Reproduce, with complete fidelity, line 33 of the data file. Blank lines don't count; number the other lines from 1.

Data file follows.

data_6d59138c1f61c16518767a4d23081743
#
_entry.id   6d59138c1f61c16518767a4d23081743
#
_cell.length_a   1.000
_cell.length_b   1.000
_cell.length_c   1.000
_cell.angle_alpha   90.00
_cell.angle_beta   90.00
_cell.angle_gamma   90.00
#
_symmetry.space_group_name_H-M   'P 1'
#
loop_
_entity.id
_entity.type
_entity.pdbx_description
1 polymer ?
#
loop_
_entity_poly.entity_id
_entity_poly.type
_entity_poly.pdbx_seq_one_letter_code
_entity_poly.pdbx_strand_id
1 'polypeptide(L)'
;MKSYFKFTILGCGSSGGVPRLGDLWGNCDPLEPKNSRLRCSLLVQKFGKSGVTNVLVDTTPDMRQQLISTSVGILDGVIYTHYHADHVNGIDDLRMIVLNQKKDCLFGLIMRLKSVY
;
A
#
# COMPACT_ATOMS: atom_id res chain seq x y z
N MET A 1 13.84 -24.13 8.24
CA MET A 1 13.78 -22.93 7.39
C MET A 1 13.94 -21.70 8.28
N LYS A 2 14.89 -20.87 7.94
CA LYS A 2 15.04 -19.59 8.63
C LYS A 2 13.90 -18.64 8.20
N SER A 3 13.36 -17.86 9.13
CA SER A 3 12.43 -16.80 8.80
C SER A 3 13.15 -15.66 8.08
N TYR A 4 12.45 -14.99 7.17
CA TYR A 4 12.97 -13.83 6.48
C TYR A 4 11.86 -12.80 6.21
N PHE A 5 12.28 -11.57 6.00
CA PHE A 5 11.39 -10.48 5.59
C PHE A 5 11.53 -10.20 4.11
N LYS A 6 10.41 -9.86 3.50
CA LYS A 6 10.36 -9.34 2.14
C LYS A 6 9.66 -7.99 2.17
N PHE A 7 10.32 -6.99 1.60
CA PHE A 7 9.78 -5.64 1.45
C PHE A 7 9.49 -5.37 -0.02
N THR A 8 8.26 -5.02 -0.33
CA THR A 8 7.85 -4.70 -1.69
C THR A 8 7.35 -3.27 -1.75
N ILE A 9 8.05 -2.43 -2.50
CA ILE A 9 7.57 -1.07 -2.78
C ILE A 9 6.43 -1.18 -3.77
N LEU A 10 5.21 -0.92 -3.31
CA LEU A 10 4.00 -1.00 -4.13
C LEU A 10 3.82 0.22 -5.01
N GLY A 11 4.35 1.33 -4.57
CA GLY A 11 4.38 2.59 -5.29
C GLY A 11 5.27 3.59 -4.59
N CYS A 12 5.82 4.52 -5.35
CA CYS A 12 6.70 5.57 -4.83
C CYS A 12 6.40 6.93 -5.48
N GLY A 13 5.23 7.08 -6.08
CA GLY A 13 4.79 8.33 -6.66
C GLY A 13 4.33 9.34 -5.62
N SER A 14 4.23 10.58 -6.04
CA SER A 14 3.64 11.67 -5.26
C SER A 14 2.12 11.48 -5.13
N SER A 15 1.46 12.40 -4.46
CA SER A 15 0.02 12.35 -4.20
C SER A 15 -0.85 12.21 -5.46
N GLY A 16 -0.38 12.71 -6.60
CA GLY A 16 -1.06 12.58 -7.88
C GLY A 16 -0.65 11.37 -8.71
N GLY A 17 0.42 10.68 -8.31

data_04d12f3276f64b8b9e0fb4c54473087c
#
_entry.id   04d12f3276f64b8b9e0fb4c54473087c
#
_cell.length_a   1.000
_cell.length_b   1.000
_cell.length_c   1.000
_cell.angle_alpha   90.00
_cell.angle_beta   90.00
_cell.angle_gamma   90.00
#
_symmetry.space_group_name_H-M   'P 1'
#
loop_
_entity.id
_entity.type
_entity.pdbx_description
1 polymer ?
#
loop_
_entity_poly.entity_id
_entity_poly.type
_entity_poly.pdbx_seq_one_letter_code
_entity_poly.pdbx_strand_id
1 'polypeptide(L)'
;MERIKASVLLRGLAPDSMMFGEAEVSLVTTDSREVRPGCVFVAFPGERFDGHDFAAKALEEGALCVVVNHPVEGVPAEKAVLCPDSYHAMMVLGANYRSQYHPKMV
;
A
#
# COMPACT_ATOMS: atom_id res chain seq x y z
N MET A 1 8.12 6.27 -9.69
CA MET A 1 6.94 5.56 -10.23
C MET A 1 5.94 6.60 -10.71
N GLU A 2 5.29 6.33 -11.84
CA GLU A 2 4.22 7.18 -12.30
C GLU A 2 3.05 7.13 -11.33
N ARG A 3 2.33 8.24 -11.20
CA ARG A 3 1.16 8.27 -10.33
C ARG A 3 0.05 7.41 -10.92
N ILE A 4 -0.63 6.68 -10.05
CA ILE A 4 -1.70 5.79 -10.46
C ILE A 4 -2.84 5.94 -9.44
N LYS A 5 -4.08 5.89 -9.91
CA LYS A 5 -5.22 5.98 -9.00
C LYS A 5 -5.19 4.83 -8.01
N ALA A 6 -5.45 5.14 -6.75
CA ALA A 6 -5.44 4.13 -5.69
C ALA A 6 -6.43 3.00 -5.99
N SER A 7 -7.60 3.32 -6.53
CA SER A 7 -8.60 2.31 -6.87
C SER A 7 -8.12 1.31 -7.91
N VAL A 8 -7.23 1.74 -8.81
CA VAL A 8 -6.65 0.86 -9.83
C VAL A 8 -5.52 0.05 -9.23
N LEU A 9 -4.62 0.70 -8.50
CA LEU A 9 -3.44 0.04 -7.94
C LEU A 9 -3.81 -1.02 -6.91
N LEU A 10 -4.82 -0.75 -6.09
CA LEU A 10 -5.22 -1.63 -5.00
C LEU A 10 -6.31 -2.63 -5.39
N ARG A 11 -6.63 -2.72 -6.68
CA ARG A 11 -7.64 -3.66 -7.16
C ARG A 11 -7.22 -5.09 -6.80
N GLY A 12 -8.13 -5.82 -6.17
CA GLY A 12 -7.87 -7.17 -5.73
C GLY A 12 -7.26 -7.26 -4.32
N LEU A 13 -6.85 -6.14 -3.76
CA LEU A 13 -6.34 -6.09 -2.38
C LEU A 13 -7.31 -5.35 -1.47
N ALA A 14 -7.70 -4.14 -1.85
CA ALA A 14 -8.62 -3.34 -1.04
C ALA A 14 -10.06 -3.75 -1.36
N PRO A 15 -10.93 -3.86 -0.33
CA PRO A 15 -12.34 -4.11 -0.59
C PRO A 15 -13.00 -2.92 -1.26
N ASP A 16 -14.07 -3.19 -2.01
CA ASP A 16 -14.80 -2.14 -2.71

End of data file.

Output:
C MET A 1 13.94 -21.70 8.28